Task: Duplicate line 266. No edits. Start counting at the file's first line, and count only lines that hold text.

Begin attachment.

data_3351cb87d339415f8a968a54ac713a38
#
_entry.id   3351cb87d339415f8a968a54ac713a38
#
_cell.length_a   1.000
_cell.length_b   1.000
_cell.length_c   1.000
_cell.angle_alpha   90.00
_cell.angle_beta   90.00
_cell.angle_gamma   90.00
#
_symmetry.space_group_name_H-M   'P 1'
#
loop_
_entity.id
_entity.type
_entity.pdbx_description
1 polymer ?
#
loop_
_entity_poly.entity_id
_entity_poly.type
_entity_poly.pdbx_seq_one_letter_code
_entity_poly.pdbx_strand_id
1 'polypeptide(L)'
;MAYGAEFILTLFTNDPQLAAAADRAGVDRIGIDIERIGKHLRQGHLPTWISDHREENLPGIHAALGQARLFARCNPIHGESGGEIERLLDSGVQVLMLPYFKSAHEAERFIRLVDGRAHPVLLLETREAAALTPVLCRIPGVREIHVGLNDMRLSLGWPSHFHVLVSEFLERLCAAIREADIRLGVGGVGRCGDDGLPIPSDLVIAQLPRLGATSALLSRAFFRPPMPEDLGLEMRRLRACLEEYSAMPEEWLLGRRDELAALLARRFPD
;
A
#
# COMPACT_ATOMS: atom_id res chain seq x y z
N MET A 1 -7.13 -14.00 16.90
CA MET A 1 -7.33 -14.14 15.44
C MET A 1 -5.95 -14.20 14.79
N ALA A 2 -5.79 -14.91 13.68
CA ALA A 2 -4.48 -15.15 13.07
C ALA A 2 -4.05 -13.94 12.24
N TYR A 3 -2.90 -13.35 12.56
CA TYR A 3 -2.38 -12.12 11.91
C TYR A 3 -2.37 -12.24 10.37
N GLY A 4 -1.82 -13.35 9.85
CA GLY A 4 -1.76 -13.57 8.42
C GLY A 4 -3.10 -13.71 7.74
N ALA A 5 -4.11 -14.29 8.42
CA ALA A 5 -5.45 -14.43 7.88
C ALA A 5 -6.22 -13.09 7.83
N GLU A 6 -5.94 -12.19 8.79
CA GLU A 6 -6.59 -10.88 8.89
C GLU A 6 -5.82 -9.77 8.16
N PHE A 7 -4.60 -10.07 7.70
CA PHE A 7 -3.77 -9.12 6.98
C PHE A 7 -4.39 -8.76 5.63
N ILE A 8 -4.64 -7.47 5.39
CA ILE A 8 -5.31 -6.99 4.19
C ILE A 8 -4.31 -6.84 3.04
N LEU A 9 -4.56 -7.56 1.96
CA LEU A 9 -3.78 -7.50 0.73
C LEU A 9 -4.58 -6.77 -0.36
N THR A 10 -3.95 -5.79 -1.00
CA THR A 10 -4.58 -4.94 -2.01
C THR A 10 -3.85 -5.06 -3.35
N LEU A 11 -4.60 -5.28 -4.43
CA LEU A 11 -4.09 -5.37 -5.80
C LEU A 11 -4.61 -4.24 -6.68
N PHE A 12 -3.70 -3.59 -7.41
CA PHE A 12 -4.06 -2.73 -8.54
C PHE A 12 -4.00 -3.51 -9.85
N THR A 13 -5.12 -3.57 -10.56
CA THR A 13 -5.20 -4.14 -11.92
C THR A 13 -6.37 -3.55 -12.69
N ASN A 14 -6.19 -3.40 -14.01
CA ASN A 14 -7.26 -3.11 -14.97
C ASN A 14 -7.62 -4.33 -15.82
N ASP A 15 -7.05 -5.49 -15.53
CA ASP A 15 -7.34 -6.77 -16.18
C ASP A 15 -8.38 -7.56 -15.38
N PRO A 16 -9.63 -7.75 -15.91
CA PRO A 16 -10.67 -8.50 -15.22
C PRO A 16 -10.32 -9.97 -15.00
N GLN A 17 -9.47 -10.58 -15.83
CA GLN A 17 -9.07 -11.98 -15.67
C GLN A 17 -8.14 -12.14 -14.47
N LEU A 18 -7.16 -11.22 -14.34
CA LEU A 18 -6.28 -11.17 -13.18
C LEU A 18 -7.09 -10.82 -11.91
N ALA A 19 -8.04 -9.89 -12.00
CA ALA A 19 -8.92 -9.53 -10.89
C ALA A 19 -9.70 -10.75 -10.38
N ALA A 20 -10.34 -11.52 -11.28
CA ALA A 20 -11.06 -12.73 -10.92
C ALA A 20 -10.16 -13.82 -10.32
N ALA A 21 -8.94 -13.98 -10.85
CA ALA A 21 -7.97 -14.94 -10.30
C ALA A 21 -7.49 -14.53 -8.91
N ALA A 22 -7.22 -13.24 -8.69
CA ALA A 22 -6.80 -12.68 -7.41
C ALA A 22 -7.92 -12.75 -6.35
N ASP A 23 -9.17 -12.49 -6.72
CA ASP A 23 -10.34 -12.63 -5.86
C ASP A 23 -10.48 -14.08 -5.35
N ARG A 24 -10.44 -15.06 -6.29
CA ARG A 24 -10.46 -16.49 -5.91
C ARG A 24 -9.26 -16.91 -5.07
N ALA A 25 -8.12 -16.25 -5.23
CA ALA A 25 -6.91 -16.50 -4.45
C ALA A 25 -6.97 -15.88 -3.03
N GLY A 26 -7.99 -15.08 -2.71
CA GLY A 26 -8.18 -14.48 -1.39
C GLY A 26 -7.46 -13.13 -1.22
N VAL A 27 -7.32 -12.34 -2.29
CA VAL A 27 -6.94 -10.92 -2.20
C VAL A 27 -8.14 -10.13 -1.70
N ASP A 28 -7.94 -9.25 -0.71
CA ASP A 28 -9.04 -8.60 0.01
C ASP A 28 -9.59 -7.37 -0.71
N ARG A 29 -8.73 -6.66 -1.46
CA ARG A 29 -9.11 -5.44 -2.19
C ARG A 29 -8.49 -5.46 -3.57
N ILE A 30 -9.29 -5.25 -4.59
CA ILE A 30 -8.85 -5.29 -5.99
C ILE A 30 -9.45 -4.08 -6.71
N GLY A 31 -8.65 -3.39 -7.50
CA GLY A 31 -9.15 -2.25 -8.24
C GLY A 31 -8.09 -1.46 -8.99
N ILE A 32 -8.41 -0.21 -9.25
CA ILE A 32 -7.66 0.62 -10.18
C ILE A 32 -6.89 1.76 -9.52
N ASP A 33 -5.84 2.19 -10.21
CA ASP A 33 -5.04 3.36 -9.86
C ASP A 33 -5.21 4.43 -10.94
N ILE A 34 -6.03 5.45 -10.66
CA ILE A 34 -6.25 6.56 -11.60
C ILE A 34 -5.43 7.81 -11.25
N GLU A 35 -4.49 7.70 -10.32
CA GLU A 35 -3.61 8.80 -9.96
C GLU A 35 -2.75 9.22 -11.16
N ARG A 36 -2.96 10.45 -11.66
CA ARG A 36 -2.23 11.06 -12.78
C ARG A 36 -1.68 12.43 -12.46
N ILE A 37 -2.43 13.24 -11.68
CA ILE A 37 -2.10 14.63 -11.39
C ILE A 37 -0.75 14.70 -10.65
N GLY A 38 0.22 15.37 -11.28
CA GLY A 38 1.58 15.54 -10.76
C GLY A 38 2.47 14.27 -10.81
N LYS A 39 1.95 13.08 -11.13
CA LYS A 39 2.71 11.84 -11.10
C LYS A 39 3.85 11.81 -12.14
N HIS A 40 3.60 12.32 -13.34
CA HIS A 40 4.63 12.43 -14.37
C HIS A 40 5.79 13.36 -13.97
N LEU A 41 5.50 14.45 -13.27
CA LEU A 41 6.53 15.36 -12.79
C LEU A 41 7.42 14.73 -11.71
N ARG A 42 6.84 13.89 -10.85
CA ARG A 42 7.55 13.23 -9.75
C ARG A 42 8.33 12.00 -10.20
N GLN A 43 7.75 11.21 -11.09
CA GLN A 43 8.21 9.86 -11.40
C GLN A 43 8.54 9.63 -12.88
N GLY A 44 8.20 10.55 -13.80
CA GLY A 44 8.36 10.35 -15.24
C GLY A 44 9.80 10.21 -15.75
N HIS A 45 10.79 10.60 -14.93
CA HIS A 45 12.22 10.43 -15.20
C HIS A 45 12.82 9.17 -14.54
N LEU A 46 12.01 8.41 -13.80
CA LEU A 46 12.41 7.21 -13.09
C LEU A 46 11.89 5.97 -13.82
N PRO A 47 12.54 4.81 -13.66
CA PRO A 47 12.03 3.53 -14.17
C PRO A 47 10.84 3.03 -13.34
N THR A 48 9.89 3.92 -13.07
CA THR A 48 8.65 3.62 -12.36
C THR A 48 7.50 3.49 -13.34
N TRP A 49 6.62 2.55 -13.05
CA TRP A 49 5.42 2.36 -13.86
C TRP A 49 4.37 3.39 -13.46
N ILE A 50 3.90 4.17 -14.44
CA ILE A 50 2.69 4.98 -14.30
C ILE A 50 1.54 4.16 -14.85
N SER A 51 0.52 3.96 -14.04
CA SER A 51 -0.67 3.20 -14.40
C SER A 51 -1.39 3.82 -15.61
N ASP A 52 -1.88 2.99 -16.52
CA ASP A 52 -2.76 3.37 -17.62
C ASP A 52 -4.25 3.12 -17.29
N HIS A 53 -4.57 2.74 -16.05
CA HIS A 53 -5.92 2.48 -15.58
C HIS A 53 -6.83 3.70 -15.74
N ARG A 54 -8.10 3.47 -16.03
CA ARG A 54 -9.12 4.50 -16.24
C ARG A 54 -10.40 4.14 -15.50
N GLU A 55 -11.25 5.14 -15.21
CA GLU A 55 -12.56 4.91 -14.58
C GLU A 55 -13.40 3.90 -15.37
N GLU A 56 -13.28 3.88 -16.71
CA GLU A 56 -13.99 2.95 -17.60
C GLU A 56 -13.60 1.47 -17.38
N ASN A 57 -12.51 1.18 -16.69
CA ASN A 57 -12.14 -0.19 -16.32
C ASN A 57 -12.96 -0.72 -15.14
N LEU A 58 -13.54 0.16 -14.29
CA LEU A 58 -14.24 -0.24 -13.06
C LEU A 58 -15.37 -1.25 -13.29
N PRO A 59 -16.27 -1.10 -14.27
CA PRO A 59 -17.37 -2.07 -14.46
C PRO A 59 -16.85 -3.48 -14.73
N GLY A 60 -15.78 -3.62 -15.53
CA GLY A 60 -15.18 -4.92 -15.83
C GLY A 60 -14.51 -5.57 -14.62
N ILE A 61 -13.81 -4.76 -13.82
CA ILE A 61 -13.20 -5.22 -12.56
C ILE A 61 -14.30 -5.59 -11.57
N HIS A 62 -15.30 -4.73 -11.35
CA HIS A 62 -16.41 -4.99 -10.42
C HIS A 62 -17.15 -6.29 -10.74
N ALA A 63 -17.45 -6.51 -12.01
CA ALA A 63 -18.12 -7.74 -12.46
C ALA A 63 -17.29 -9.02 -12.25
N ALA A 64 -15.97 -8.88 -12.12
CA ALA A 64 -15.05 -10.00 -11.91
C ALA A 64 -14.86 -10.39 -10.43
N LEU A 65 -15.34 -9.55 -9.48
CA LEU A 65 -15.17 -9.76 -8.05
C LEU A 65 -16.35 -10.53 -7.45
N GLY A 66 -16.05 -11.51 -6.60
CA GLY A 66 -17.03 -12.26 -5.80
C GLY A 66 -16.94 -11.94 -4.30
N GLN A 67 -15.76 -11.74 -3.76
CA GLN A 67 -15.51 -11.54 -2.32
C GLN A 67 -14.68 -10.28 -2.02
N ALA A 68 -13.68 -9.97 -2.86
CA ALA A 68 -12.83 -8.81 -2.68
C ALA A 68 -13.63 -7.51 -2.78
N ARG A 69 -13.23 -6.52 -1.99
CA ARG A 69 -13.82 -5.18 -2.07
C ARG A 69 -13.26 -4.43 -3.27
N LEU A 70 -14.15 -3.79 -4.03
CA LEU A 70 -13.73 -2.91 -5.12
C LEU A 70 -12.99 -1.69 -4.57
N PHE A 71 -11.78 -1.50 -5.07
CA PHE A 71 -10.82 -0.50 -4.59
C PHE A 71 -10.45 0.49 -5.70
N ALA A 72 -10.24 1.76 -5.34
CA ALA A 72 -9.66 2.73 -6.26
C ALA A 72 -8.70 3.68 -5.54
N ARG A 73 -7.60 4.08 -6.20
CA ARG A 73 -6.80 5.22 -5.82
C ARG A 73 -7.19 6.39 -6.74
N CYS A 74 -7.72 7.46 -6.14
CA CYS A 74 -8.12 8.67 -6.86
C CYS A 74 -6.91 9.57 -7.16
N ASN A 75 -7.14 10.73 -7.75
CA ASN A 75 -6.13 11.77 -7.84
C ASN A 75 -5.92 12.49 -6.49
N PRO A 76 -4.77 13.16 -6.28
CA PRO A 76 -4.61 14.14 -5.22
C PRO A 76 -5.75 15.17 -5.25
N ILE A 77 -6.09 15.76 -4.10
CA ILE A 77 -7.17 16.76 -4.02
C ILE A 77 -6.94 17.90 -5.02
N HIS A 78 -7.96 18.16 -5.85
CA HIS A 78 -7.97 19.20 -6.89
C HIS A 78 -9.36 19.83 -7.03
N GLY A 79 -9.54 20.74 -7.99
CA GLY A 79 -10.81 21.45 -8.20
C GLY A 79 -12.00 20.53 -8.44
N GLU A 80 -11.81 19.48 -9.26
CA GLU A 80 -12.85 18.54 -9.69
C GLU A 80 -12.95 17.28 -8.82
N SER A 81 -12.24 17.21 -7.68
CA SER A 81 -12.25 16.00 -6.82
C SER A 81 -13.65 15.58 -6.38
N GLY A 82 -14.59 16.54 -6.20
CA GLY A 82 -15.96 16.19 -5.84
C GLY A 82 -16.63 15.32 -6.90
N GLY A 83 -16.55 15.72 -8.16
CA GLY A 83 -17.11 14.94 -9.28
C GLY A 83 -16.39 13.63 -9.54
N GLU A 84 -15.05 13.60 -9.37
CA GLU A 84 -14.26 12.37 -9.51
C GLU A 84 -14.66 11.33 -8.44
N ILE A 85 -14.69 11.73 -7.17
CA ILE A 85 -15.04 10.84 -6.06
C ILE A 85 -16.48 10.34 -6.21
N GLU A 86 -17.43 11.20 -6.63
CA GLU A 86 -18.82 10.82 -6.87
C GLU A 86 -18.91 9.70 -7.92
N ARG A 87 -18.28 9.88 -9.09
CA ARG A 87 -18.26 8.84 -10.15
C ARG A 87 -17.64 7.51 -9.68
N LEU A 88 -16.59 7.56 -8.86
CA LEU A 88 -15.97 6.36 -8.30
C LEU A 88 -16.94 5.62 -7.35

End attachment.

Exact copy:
CA GLY A 79 -10.81 21.45 -8.20